Motorcycle.com

Right, the all-new Harley-Davidson Street 750 didn’t win our recent Millennial Hep Cat Shootout, but its engine sure did: 53.5 horsepower at 7900 rpm is way more than the 40.6 (at 6500) produced by the Moto Guzzi V7 Stone that won the overall event.

Discuss this at our HD Street Forum.

Even the youngsters who came into the thing prepared to dislike the Harley were bowled over by its happy, free-revving V-Twin, but slightly disappointed to not set off any car alarms at all. Playing to its strength, then, and satisfying our own need to never leave well enough alone, we turned to the H-D Parts & Accessories catalog to see if we could make things even better and just slightly louder.

Yup, there it is, the Nightstick Slip-On Muffler is exactly what its name suggests. Installation appears to be the proverbial snap, though we wouldn’t know since H-D doesn’t want idiot journalists wrenching on its bikes, so they did the deed for us at its fleet center. Looks like you loosen the two lovely stainless hose clamps that hold on the rear section of black heat shield, remove it, then loosen the exhaust clamp that holds the stock muffler on and replace it with the Nightstick. The Nightstick is steel, like the stocker, and doesn’t remove much, if any, weight. It comes with eight Supertrapp-style diffuser discs bolted to its business end, and is supposed to flow more air than the stocker, of course, while still conforming to federal and California Air Resource Board (CARB) requirements, a delicate balance indeed …

Taking advantage of greater exhaust flow capability means inhaling more air, which is achieved with the SE Performance Air Cleaner Kit, which consists of a higher-flowing oiled-cotton filter that’s washable and reusable, and the hardware needed to use it with the standard air cleaner housing.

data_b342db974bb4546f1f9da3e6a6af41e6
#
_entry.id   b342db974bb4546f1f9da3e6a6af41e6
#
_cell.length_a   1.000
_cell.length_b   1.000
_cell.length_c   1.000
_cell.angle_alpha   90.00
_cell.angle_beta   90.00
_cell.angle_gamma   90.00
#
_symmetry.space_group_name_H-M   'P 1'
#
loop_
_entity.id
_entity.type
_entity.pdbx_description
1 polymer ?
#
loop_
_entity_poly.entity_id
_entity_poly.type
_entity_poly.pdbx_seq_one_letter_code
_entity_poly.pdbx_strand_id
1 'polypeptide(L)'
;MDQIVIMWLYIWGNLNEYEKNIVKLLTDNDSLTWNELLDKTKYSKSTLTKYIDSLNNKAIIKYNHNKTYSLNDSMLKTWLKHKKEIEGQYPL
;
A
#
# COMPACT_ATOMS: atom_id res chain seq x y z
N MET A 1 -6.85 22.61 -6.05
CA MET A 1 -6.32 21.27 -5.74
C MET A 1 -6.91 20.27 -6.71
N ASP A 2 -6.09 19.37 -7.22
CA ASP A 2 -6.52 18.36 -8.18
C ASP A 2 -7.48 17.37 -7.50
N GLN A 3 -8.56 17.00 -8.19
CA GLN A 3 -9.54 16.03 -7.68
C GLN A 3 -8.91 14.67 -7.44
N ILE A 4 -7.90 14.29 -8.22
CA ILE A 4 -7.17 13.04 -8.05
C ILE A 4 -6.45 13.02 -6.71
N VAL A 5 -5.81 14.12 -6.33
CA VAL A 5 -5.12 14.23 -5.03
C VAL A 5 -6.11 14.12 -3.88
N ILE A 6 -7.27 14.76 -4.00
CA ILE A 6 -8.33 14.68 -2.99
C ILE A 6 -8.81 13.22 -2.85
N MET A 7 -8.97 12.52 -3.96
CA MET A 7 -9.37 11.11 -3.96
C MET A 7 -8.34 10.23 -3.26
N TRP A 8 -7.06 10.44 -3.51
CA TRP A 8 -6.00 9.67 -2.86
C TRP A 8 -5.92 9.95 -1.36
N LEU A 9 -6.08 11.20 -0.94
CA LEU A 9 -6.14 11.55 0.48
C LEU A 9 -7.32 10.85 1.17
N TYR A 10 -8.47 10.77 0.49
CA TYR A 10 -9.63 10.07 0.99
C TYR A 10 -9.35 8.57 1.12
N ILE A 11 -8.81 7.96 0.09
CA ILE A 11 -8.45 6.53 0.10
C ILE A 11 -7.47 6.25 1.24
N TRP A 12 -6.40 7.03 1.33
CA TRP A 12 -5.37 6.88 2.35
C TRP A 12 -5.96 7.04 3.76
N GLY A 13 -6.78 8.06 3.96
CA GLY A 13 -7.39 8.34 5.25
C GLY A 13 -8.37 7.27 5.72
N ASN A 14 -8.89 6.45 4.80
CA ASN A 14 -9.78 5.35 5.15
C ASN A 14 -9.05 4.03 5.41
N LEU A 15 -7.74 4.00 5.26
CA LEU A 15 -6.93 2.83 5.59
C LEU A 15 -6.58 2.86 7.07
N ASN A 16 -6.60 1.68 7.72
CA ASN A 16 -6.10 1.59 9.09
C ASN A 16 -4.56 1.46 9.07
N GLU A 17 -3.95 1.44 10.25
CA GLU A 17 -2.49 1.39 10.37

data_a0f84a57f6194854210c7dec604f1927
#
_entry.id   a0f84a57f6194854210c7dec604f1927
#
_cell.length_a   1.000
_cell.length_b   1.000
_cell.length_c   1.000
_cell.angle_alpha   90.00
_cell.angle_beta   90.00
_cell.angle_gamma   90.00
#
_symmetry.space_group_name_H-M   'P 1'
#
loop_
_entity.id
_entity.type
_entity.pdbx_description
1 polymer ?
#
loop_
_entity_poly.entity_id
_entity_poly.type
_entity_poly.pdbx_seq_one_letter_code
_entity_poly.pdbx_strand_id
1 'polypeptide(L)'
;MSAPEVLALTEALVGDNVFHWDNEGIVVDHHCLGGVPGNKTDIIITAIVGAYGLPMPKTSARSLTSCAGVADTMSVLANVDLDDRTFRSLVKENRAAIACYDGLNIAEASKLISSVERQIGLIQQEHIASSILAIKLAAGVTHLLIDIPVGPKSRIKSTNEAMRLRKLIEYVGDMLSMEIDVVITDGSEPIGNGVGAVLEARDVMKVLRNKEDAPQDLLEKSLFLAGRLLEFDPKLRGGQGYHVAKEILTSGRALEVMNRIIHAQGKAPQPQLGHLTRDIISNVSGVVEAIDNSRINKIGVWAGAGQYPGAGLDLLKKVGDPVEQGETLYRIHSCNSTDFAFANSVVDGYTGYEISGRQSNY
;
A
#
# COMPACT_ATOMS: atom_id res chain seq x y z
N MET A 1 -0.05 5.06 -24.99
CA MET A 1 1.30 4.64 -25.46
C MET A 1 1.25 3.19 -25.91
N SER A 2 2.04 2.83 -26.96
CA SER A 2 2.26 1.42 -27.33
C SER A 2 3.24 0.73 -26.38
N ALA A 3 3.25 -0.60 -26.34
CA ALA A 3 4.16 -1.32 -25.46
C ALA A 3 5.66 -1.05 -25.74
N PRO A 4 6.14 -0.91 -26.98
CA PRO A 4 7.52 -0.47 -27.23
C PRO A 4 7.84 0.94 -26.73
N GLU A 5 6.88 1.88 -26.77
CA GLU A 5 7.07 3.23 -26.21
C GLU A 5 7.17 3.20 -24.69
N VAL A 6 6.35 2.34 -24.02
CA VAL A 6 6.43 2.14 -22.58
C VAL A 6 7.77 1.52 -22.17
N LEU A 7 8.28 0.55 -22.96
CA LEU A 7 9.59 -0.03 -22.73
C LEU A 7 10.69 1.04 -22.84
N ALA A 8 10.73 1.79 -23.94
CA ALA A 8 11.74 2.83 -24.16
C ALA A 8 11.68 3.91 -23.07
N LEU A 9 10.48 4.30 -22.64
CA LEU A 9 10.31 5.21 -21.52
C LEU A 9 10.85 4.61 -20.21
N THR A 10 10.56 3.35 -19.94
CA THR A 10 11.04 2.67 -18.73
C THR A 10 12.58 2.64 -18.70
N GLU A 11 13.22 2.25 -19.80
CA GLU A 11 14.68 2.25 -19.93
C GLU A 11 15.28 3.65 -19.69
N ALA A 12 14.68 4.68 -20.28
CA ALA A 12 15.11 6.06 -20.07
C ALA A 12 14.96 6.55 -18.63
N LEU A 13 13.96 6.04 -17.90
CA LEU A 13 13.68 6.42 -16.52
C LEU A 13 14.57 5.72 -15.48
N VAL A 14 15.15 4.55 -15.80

None of that’s going to do you any good without the H-D Stage 1 ECM recalibration, which my local Orange County, CA, dealers will do for around $200. There are other ways to do it than the H-D service department, but none are less expensive and most will void your warranty. The reflash, of course, programs the bike’s computer to give the engine fuel commensurate with its new airflow. It also extends the rev ceiling from just below 8000 rpm to 8500.

Dyno courtesy of MotoGPWerks

Looking at the dyno chart will be more than a little underwhelming for those who’ve just shelled out $700, almost 10-percent of the cost of the bike, to gain less than one hp and one lb-ft of torque. But what you can’t see is the snappier, more immediate throttle response at all rpm. You also get a burlier exhaust note that’s still far from obnoxious. Critically, stacking more diffuser discs on the Nightstick will result in more flow, noise and power, up to a point where the Stage 1 reflash will no longer be able to keep up – but we’re not allowed to tamper, so we didn’t. (An anti-tamper Allen bolt in one of the disc holes removed all temptation.) But it seems like my old SRX-6 used to have about twice that many discs.

Finally, our fuel mileage went from 41 to 45 mpg, which is nice, and tells us we’re achieving the same speeds with smaller throttle openings. Not that we ever use small throttle openings on the Street. It’s a great bike.

Tune in next time, when we see if SBS brake pads are any help for its really too-weak front brake. Fingers crossed …

Screamin’ Eagle Nightstick 2-into-1 Slip-On
Part Number 64900220
$349.95

Screamin’ Eagle Performance Air Cleaner Kit
Part Number 29400197
$79.95

Stage 1 ECM Recalibration at your H-D dealer
$200 approx.